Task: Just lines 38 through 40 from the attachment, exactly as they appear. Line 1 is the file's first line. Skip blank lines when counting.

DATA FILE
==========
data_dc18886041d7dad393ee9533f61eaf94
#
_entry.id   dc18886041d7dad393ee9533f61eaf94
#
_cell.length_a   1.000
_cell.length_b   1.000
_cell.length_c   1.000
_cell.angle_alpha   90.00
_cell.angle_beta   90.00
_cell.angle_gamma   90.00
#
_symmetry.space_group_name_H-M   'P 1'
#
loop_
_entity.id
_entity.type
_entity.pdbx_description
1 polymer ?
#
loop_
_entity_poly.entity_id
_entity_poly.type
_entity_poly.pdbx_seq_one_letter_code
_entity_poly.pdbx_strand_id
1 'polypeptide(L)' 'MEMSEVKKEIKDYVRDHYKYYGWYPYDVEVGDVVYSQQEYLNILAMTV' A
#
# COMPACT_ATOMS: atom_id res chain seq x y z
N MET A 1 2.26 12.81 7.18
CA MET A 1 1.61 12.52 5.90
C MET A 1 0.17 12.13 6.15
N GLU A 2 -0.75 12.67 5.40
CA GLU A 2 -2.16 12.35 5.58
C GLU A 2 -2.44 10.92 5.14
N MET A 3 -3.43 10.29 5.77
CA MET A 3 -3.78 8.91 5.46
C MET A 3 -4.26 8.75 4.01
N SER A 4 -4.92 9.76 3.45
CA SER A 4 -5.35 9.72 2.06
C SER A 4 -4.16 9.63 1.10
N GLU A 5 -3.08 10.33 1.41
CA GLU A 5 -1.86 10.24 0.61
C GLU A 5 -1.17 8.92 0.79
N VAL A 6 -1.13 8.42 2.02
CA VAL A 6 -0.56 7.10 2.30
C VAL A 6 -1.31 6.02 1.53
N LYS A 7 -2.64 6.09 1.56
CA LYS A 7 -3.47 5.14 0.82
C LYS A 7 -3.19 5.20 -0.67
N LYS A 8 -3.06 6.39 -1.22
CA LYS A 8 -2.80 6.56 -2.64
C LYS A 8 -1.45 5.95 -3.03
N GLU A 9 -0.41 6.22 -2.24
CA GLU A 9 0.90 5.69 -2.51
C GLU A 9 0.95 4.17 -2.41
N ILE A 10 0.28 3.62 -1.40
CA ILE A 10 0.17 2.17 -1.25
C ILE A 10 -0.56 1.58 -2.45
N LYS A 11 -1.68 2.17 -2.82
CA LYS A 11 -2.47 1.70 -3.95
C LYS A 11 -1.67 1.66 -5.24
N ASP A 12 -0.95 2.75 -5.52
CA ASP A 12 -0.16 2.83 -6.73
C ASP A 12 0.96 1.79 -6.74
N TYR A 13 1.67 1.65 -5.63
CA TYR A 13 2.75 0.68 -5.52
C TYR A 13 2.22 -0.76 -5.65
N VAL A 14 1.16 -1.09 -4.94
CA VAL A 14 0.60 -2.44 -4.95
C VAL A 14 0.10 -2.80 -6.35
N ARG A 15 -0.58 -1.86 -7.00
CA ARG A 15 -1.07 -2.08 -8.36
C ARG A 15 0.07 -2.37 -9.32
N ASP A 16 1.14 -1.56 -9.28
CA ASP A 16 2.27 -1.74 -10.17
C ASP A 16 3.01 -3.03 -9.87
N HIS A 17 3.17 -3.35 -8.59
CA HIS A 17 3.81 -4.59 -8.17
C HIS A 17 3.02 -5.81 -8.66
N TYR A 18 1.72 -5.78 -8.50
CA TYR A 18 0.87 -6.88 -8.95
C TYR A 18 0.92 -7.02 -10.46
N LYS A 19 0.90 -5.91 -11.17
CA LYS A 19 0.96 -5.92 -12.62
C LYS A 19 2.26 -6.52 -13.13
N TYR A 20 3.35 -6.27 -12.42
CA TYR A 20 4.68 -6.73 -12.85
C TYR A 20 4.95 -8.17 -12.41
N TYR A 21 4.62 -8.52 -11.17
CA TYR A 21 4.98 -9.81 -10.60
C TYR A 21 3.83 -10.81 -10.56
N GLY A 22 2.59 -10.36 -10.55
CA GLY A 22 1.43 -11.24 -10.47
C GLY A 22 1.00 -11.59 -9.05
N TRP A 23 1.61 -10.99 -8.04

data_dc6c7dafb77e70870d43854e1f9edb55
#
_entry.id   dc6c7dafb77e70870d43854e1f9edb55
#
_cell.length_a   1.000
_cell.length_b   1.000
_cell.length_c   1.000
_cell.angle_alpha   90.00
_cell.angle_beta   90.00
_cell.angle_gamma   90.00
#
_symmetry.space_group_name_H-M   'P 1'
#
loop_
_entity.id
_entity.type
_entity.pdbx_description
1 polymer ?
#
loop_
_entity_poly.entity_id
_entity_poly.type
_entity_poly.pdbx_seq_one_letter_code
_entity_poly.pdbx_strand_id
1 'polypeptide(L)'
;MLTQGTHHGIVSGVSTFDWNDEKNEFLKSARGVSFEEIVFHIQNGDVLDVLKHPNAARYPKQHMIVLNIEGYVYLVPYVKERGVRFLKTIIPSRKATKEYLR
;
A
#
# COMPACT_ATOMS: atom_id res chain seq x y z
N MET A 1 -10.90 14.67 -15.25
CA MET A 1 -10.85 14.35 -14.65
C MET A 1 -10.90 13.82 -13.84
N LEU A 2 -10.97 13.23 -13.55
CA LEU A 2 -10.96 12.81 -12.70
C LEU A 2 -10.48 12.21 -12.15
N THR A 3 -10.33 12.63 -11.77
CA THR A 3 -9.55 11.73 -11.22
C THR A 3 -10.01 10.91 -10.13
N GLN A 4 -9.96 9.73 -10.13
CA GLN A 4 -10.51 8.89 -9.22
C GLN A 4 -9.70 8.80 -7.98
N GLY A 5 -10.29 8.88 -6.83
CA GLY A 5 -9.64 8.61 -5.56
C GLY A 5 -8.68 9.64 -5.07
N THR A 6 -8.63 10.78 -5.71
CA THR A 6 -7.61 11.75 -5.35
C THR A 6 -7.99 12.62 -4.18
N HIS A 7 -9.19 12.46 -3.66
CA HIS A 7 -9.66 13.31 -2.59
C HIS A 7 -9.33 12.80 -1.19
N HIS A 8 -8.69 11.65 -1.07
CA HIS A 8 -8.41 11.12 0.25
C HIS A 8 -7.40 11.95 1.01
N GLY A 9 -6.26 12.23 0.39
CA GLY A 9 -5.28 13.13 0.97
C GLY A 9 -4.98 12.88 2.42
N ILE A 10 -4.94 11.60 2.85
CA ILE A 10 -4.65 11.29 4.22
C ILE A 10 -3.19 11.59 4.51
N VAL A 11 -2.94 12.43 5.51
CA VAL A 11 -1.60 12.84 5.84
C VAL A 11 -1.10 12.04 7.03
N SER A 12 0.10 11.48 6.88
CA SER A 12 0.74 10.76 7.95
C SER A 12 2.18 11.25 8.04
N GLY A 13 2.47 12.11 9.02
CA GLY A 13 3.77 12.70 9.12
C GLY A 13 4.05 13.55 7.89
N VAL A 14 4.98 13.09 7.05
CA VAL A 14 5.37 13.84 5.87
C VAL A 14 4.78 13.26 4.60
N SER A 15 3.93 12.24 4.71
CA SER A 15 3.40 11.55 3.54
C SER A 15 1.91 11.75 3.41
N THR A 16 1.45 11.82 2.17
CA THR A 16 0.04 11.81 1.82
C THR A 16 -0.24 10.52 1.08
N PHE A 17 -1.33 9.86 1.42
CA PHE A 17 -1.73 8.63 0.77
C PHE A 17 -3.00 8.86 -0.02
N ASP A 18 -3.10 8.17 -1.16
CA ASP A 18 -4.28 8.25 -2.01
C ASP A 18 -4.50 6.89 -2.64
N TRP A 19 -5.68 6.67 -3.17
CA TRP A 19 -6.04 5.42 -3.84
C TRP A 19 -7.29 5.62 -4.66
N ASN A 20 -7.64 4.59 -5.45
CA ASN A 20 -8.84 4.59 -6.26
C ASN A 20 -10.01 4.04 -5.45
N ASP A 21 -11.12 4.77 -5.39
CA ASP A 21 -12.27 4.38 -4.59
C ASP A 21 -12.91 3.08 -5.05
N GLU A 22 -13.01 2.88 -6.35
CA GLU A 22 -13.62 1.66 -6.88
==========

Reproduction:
CA SER A 4 -5.35 9.72 2.06
C SER A 4 -4.16 9.63 1.10
N GLU A 5 -3.08 10.33 1.41